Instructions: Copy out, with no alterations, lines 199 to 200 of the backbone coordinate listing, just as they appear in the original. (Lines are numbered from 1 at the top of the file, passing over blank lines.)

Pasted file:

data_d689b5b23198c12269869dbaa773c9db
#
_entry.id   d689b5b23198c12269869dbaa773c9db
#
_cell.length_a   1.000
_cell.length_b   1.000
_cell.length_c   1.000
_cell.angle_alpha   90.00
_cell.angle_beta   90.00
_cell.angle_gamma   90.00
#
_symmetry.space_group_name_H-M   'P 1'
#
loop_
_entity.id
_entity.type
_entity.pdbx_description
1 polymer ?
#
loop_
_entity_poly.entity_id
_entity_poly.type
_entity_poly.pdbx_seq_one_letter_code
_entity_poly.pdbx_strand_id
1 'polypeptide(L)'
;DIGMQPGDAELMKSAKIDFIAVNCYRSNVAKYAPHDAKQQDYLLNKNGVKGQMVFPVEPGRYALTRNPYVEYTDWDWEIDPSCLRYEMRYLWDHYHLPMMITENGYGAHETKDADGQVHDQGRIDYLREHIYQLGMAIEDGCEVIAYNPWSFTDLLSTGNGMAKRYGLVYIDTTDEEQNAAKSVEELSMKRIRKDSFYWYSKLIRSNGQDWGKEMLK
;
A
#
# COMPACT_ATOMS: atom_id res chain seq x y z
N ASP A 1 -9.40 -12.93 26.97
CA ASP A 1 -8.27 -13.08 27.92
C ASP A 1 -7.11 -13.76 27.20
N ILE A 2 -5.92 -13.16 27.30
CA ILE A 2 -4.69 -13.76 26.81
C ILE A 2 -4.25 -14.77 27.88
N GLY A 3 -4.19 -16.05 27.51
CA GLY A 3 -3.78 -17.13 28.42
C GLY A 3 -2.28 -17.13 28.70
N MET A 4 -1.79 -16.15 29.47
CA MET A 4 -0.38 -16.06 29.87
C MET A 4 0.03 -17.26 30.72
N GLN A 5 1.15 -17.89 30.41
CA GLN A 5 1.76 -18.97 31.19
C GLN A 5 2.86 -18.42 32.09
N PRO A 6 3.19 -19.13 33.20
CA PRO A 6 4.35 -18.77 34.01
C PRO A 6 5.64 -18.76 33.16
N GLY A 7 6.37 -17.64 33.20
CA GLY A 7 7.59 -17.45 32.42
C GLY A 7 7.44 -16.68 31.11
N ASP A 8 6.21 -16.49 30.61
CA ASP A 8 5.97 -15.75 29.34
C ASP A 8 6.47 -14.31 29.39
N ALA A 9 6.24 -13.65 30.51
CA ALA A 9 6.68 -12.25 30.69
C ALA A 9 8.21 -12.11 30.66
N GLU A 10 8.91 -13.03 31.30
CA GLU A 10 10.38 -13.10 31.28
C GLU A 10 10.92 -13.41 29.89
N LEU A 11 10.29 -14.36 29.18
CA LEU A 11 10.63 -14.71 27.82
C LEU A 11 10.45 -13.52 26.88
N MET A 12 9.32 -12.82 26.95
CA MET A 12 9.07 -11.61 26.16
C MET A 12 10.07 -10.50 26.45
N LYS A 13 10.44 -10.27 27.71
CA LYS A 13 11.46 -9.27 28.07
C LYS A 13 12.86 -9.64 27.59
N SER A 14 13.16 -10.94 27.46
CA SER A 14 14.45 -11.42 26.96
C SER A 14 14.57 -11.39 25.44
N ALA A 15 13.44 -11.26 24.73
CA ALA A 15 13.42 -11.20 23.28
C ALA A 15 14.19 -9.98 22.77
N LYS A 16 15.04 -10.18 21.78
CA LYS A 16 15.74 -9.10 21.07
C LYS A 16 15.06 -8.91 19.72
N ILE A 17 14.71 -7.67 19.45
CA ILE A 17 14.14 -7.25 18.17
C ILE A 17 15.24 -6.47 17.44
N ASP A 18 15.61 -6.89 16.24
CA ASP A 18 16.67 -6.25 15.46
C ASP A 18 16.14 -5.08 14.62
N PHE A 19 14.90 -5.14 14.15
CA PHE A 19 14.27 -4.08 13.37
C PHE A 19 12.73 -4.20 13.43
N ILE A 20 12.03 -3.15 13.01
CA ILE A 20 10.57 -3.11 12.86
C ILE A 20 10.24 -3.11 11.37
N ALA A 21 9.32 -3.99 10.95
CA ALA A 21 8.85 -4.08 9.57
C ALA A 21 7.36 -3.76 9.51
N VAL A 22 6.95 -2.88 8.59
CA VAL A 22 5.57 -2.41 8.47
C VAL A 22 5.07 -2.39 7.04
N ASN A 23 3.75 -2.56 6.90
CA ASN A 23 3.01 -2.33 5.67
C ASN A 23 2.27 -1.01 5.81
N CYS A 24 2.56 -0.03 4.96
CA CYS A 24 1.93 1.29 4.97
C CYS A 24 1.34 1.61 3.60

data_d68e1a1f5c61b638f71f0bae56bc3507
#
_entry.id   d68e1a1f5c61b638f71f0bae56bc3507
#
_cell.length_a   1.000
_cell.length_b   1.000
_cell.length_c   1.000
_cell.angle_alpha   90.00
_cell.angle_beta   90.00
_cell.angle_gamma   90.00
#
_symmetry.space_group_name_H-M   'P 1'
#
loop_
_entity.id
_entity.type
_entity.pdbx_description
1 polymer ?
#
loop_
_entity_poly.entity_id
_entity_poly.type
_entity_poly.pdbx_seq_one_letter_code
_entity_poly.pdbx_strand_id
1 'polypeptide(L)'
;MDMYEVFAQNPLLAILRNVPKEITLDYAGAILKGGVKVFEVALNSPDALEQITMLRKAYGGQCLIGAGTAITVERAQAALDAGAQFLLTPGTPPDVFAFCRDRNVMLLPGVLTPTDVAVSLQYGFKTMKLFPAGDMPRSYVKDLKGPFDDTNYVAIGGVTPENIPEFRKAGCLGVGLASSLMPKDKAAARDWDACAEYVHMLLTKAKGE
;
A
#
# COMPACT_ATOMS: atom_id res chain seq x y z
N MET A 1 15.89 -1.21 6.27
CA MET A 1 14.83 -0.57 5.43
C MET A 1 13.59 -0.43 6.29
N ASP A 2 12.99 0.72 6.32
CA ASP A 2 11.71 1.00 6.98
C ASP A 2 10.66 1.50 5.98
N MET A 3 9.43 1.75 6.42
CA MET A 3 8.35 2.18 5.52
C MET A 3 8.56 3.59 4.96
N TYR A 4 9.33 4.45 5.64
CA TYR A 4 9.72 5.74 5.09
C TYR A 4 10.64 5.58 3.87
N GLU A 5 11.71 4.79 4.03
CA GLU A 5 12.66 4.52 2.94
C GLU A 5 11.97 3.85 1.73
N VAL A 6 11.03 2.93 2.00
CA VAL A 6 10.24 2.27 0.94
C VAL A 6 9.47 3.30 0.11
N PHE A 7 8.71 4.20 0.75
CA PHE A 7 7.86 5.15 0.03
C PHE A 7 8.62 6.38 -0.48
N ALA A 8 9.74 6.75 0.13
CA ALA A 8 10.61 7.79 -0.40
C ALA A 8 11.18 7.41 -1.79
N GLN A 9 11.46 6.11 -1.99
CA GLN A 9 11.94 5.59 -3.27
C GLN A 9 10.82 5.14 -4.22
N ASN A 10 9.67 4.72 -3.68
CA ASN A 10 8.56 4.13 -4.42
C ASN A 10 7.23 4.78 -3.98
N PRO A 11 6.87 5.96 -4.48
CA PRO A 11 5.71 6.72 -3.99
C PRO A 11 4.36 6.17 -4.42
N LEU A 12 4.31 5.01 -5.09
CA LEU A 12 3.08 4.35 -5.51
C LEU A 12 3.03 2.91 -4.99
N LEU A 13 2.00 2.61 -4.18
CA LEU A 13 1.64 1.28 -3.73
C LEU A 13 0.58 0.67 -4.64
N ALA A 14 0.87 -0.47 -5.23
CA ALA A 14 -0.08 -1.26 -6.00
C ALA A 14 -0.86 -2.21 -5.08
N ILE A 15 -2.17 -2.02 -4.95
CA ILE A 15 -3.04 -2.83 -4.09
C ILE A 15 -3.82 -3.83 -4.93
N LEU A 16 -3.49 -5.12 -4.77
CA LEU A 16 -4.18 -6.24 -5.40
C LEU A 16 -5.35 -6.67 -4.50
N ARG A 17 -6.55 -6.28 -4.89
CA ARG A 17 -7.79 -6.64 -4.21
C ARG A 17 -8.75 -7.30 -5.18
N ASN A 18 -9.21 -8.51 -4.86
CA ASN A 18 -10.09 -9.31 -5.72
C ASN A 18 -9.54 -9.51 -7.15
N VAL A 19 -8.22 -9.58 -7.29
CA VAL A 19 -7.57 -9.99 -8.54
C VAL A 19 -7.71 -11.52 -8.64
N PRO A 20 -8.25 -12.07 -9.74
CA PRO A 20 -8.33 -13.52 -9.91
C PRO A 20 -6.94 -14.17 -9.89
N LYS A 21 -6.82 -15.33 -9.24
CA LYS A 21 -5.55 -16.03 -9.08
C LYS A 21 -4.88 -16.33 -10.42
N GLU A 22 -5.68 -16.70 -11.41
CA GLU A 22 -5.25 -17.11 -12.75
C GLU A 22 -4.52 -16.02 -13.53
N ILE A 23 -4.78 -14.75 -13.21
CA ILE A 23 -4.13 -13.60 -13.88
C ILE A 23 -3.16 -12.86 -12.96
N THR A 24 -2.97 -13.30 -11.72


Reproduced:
N ILE A 23 -4.78 -14.75 -13.21
CA ILE A 23 -4.13 -13.60 -13.88